249th Engineer Battalion deploys teams supporting Irene preparedness, cleanup
September 12, 2011
While most of the East Coast hunkered down in preparation for Hurricane Irene to hit last week, one Fort Belvoir unit sent teams out to meet the storm.
The 249th Engineer Battalion (Prime Power) deployed several teams to the hurricane's path to ensure power remained on in critical areas.
Members of C Company, 2nd Detachment, 249th Eng Bn., deployed to North Carolina to ensure emergency power was supplied to facilities critical to the state and county.
"We provided power to important buildings necessary to operations for the health and welfare of people," said Master Sgt. Roderick Jones, C Company, 2nd Detachment, 249th Eng. Bn. These facilities included police stations, fire departments, shelters, hospitals and water stations.
Teams would go out to the facilities and assess the power needed then relay that information to the person in charge of the generator yard. The "yard dog" would then get the correct equipment out to the field.
The team returning from North Carolina said the mission went smoothly, partly because the state was prepared and partly because the unit took advantage of available technologies.
"When I deployed in 2004, we were basically working with a notepad and a toolbox," said Staff Sgt. Brad Eason, 249th Eng. Bn., instrument technician and assessment for correct equipment, pre-installation inspection team leader. "With the GPS, satellite phones and computers, we improved the reaction time greatly."
Staff Sgt. Daniel Black, 249th Eng. Bn., senior electrician, generator yard, (yard dog) agreed.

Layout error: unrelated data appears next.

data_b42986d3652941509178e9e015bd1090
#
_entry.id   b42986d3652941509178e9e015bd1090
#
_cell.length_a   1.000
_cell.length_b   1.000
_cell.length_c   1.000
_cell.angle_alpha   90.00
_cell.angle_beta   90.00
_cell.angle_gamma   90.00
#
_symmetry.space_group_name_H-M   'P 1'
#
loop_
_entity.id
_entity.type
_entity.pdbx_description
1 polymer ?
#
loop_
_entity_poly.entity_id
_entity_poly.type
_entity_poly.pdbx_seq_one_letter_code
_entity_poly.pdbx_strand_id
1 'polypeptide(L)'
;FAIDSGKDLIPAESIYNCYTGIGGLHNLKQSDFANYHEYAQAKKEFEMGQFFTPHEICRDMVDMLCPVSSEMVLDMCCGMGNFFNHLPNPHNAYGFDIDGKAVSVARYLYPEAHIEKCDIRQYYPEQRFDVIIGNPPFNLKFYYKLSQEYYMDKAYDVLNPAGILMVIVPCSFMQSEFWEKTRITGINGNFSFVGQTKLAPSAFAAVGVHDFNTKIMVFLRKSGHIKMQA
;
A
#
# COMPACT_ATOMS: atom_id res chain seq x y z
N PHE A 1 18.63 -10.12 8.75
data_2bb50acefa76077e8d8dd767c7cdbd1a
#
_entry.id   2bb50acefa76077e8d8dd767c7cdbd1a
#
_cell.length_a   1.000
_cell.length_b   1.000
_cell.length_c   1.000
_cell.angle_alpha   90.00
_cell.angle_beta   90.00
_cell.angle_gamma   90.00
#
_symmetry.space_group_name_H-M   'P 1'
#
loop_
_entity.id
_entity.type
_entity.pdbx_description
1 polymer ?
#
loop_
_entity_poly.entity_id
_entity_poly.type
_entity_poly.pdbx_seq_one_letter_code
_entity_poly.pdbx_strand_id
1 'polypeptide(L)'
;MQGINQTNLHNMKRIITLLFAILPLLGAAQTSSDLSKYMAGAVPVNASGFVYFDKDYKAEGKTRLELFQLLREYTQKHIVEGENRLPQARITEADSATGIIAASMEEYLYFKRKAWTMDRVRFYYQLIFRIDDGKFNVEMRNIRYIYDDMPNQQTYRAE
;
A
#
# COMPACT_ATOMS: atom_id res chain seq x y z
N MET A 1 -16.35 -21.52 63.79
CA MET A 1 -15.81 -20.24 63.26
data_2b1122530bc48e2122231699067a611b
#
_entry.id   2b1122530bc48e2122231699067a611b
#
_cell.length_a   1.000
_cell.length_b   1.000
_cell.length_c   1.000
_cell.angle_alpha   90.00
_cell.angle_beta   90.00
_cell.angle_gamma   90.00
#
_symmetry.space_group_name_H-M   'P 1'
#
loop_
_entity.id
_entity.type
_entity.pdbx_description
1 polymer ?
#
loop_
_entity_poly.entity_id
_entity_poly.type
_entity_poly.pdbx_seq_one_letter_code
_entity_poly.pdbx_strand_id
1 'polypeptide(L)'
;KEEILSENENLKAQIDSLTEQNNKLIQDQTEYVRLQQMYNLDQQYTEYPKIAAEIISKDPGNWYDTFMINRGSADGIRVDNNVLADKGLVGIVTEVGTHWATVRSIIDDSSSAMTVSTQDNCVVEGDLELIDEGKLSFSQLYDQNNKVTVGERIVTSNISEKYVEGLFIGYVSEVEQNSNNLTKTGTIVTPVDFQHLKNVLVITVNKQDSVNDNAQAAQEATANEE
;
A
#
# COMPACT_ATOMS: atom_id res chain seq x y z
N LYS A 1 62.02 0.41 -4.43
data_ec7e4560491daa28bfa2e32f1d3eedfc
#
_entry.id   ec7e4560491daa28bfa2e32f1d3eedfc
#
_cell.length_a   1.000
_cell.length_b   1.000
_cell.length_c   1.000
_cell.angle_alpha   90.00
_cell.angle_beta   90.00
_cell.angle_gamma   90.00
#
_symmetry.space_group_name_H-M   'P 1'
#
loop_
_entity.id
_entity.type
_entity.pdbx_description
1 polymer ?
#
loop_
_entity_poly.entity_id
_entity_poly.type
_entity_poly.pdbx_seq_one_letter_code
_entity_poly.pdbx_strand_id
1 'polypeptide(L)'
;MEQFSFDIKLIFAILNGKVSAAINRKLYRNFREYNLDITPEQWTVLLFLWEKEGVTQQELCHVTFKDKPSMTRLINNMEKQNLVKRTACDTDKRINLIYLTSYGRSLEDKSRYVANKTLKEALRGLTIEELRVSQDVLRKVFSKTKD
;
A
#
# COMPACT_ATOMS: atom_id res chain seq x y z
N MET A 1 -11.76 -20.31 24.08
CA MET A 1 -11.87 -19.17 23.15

"This process was a lot smoother than on other missions I've been on," Black said. "This mission took only 36 hours to get generators on site. As a facilitator and manager, as missions go, this was shorter because the state was more prepared for the disaster."
Eason added that planning was also a big factor in mission success.
"We had a plan, but you can never plan for how much or little damage there is going to be," he said.
One Soldier got his first taste of helping keep critical infrastructure running.
"We assessed a school used as a shelter," said Sgt. Carlos Acosta Castro, 249th Eng. Bn., interior electrician. "It was a good first mission for me in learning how to do an assessment."
The "Black Lions" also sent teams to Puerto Rico and the local area to keep the lights on in areas affected by last week's storm.
The sizes of the teams depend on the emergency support function they are tasked to do, which is generally power and infrastructure, according to Maj. Jayson Putnam, 249th Eng. Bn., operations officer. There are still multiple teams remaining that can respond to any issues in this area.
The teams support multiple missions, from supplying power to assessing a critical or vulnerable facility's power requirements and managing a generator yard for the Federal Emergency Management Agency and quality control.
"We assist in providing temporary emergency to critical facilities," Putnam said. "We are the only unit like this, not just in the Army, but in the world."
The battalion has companies across the world ready to respond to any emergency.
"The 249th is vital to emergency operations when it come to natural disasters throughout the country," added Jones. "We're here to help when help is needed."